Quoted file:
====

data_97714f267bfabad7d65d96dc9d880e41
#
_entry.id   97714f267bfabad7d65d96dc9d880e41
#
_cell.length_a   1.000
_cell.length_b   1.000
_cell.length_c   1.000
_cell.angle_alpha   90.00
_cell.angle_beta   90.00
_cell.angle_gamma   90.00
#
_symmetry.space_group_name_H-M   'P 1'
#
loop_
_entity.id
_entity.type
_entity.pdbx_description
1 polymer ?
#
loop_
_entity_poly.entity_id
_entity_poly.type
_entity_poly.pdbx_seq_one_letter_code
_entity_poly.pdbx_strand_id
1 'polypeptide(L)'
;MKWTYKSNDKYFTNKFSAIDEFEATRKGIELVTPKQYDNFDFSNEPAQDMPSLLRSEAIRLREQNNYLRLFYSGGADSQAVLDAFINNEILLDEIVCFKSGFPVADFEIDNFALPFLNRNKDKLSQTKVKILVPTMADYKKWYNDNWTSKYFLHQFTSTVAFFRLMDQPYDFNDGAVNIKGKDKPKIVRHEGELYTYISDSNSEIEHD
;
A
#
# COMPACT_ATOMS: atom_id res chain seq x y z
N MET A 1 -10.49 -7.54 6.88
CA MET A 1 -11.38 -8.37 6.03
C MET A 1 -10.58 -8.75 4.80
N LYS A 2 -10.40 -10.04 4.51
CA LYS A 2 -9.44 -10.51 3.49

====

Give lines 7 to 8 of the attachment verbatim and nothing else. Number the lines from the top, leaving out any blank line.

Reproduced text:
_cell.length_c   1.000
_cell.angle_alpha   90.00